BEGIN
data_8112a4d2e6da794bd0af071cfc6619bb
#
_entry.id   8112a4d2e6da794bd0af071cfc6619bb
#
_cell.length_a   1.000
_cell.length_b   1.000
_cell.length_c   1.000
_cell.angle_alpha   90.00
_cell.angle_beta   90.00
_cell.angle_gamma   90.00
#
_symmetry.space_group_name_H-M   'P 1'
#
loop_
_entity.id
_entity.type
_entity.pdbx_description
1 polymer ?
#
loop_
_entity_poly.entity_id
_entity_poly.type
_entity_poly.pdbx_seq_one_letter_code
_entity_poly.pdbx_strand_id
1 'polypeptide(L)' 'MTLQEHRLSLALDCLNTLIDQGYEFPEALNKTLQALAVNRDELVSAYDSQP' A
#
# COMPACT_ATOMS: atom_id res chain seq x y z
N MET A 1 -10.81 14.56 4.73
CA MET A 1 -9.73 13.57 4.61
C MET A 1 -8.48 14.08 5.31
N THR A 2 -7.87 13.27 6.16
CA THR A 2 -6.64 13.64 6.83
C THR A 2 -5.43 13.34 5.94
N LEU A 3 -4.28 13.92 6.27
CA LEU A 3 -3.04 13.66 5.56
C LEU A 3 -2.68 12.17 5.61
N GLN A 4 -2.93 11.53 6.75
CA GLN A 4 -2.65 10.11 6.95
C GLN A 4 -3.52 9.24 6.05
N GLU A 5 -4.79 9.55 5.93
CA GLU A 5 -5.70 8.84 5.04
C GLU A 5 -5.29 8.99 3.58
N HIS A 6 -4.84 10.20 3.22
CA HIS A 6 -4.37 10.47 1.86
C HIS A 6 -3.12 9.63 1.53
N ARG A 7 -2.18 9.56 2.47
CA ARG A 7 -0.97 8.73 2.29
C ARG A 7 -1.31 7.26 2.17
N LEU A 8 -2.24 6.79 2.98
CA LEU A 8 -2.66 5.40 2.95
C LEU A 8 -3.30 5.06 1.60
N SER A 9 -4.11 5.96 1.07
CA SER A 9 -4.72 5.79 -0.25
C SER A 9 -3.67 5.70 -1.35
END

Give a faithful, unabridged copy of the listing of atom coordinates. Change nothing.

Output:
data_8112a4d2e6da794bd0af071cfc6619bb
#
_entry.id   8112a4d2e6da794bd0af071cfc6619bb
#
_cell.length_a   1.000
_cell.length_b   1.000
_cell.length_c   1.000
_cell.angle_alpha   90.00
_cell.angle_beta   90.00
_cell.angle_gamma   90.00
#
_symmetry.space_group_name_H-M   'P 1'
#
loop_
_entity.id
_entity.type
_entity.pdbx_description
1 polymer ?
#
loop_
_entity_poly.entity_id
_entity_poly.type
_entity_poly.pdbx_seq_one_letter_code
_entity_poly.pdbx_strand_id
1 'polypeptide(L)' 'MTLQEHRLSLALDCLNTLIDQGYEFPEALNKTLQALAVNRDELVSAYDSQP' A
#
# COMPACT_ATOMS: atom_id res chain seq x y z
N MET A 1 -10.81 14.56 4.73
CA MET A 1 -9.73 13.57 4.61
C MET A 1 -8.48 14.08 5.31
N THR A 2 -7.87 13.27 6.16
CA THR A 2 -6.64 13.64 6.83
C THR A 2 -5.43 13.34 5.94
N LEU A 3 -4.28 13.92 6.27
CA LEU A 3 -3.04 13.66 5.56
C LEU A 3 -2.68 12.17 5.61
N GLN A 4 -2.93 11.53 6.75
CA GLN A 4 -2.65 10.11 6.95
C GLN A 4 -3.52 9.24 6.05
N GLU A 5 -4.79 9.55 5.93
CA GLU A 5 -5.70 8.84 5.04
C GLU A 5 -5.29 8.99 3.58
N HIS A 6 -4.84 10.20 3.22
CA HIS A 6 -4.37 10.47 1.86
C HIS A 6 -3.12 9.63 1.53
N ARG A 7 -2.18 9.56 2.47
CA ARG A 7 -0.97 8.73 2.29
C ARG A 7 -1.31 7.26 2.17
N LEU A 8 -2.24 6.79 2.98
CA LEU A 8 -2.66 5.40 2.95
C LEU A 8 -3.30 5.06 1.60
N SER A 9 -4.11 5.96 1.07
CA SER A 9 -4.72 5.79 -0.25
C SER A 9 -3.67 5.70 -1.35